On the other hand I was thinking about what’s been bugging me as a life model recently. Certain jobs were making me uncomfortable. Even if I felt appreciated for my talent as a model, I also felt judged, subtly. These are jobs where I happen to fit into the artists’ idea of attractiveness in a body for them to draw. I am slim, a bit curvy, young(ish!), fit, reasonably flexible, not bad looking… and I know how to behave as life model in the way that is desired. I don’t just mean turning up on time and holding poses. I know how to engage with the artists and make suitable conversation. They want something reflected back to them which is how they see themselves as artists. They want to feel appreciated and to feel at ease with you.
What was bothering me was, these jobs while often better paid, do not always feel ethical. I know that they never book a fat model, an old model or a male model for example. They have asked me to recommend models and I’ve connected them with various. Not all have gone down too well. One was too old, too political and possibly opinionated. Another was an astrophysicist by day and they didn’t find her conversation stimulating in the way they wanted from their life model. Perhaps she hadn’t switched off yet from the day job!
At another such group I enquire what their other models are like. “Oh we don’t have any horrible bodies here,” I am told, and now I know I have completely strayed from the land of the politically correct. Which is partly a relief for the honesty, but in this case it smells of elitism, and I ask myself what is the appropriate response from me? At the time I say nothing as the conversation meanders on, and she speaks of their appreciation of fit bodies, with the strength to hold more ambitious poses. The woman I spoke to is not an organiser, just a regular punter. It’s true that when the model is really exerting their self, it can make for more compelling poses. But that wouldn’t rule out lots of older, male or larger models.
Is it for me to question who they want to draw? Is it a matter of aesthetics? And personalities? I am grateful to sometimes be among the chosen, but as someone who has run my own groups for all body types (to encourage body confidence) and gone to other groups to draw, I know of brilliant models outside of the obvious mainstream norms, and many of these would automatically be excluded from the jobs I described. Part of this it seems to me, is perpetuated by us models, picking up on the standard and only recommending similar types. After all, we want the work.
Posing one on one for an artist can be like a mini-relationship, an affair, a courtship. It might last days, span over weeks, months… Unless it’s for a commission or similar endgame, it’s very much about a connection of personalities. An exchange that is more than time and physical effort, rather an energetic connection. Sometimes it exists artistically alone, a musing inspiration, but other times I sense a girlfriend experience of sorts. Male artists with disposable income and space in their lives.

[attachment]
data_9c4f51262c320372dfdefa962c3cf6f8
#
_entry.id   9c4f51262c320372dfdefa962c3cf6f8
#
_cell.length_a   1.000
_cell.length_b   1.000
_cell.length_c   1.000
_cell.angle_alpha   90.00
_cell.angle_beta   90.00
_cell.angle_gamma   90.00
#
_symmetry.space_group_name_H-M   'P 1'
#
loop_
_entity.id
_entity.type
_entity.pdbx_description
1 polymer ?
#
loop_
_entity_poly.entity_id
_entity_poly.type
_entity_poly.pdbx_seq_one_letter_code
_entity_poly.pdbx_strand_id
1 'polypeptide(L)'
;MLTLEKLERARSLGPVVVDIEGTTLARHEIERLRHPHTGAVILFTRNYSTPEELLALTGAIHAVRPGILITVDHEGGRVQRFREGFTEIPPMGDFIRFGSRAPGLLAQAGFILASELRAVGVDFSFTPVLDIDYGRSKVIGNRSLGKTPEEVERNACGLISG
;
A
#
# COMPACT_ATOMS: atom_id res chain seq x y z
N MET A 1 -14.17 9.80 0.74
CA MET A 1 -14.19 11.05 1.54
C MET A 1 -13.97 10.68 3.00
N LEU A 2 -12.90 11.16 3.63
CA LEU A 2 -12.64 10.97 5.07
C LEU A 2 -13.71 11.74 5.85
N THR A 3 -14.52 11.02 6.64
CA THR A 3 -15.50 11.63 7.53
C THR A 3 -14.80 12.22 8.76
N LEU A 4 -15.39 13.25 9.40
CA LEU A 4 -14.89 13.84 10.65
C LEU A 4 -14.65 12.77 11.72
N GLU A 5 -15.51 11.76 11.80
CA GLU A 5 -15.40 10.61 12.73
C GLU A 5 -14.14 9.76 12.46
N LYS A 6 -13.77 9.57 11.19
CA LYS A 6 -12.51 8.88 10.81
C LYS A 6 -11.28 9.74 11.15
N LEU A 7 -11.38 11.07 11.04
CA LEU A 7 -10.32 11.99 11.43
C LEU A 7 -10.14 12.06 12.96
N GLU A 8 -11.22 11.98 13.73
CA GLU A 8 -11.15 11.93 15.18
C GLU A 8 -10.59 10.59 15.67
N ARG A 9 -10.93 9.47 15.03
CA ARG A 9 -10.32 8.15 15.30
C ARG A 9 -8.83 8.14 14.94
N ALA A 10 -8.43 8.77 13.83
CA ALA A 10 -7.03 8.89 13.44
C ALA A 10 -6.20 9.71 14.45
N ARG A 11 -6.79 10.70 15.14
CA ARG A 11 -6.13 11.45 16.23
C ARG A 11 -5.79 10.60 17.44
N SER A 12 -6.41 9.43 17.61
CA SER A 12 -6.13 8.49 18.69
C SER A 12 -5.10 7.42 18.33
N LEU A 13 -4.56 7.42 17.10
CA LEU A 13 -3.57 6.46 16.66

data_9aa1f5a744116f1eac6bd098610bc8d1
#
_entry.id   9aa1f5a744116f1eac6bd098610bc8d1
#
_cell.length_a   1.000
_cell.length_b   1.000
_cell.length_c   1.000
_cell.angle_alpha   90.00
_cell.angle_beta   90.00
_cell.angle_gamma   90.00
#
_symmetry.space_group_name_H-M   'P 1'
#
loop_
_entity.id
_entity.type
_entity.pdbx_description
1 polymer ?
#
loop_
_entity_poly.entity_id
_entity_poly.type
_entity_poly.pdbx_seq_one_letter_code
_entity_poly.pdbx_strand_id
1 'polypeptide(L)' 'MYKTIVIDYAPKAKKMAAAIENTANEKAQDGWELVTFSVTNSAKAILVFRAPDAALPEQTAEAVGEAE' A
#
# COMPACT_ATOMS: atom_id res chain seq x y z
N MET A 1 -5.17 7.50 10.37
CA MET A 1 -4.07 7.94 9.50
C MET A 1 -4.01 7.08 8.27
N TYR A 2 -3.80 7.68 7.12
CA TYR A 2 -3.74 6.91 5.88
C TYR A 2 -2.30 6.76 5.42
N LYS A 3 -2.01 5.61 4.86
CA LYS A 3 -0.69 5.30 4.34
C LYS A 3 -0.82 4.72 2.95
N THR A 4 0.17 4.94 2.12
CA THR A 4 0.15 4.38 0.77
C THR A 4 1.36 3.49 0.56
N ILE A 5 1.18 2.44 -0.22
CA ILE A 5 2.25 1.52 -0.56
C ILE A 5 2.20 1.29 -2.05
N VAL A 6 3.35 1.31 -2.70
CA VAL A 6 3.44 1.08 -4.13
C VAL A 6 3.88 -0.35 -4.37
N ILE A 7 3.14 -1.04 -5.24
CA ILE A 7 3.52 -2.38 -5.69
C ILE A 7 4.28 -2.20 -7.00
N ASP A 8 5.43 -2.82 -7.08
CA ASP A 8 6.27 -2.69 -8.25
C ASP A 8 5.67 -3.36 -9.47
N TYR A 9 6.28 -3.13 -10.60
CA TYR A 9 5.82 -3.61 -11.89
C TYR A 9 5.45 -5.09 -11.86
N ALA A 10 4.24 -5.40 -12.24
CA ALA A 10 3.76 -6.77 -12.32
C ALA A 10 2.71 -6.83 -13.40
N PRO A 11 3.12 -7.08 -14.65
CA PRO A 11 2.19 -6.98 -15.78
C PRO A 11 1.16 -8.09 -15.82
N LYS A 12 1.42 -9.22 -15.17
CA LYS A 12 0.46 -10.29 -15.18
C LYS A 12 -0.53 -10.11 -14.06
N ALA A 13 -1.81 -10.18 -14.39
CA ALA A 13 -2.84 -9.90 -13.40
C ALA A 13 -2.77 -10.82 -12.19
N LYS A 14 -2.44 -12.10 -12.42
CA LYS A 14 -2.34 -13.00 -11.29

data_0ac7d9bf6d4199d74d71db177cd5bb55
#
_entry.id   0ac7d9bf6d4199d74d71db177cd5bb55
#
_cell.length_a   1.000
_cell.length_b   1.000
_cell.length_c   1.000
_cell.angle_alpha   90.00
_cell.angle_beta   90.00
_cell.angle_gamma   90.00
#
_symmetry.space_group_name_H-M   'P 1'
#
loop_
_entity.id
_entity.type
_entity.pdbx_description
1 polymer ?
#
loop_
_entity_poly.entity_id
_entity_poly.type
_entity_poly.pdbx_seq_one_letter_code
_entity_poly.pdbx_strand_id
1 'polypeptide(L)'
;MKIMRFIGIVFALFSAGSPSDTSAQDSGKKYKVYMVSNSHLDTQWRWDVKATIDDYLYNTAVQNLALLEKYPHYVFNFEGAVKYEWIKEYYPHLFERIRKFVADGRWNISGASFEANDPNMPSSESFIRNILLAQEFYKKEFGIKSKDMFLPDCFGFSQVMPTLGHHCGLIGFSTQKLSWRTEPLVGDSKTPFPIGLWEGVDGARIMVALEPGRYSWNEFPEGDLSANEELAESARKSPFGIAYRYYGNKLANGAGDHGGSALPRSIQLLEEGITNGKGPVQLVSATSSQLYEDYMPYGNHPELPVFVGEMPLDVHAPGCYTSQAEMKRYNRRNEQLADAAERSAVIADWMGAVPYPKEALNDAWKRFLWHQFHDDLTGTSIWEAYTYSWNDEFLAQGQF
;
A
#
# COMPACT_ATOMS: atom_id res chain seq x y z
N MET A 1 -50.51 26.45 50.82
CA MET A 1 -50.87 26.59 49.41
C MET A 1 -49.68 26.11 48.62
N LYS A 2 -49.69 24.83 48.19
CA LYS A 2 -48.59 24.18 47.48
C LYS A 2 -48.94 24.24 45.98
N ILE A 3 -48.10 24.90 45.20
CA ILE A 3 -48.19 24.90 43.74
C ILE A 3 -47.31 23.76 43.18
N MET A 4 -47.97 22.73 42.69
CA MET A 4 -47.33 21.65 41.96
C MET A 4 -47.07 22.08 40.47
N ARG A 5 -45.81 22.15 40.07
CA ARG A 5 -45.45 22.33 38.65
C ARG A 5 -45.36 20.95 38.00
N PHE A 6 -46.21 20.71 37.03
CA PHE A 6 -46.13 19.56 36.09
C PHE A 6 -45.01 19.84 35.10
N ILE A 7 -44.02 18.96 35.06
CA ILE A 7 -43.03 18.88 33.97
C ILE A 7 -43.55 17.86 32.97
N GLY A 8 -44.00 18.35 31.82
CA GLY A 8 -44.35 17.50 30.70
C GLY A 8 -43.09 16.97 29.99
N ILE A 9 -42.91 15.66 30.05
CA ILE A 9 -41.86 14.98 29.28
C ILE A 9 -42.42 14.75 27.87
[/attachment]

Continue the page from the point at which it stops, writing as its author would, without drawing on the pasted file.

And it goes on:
I used to be a hostess in Soho clip joints. Male clients paid excessively for time in my lingeried company, sipping expensive drinks. They likely entertained ideas of further/sexual developments. My job was to keep them there. Of course now “art” is occurring, so a higher purpose is implied, or at least perhaps a more acceptable relationship/activity. Several muses may be simultaneously on the go, alternating weeks, months, or exclusivity may be preferred for an intense period. Sharing an interest that the wife doesn’t (any longer), if she ever existed. Sometimes I am a cheap counsellor for their woes as well as indulging or reprimanding their neuroses, and providing conversation with my body to be looked at, submitted for inspection.
It can feel like that with a group of artists too. They fall in love with me a little, collectively, unanimously, and hopefully I with them. We bond for a while, over years at intervals. It is loose, casual, but they know me so well. I share brief intimacies in passing and they enjoy glimpses of my truth. Being able to be with artists in this way, to organically make this relationship work, is perhaps an unwritten skill, talent in the job description. It’s such a personal thing that is more than about looks; though I think often those talented in this context seem to share certain traits. A kind of physical beauty, and inner charm, genuine sharing without being too shy, or domineering. Exuding happy, contented, feel-good vibes. Being comfortable in this slightly old fashioned at times role.
I am sure more varied models could take on the position (and surely sometimes do) if they wanted it, but does the fit feel so natural? Do they feel accepted? Or is it just that I don’t know, and out there actually all variations coexist, with some artists choosing less typical muses, or even being less typical (and male) themselves? I hope so. I would love to hear about that. It would make me feel less like an anachronism!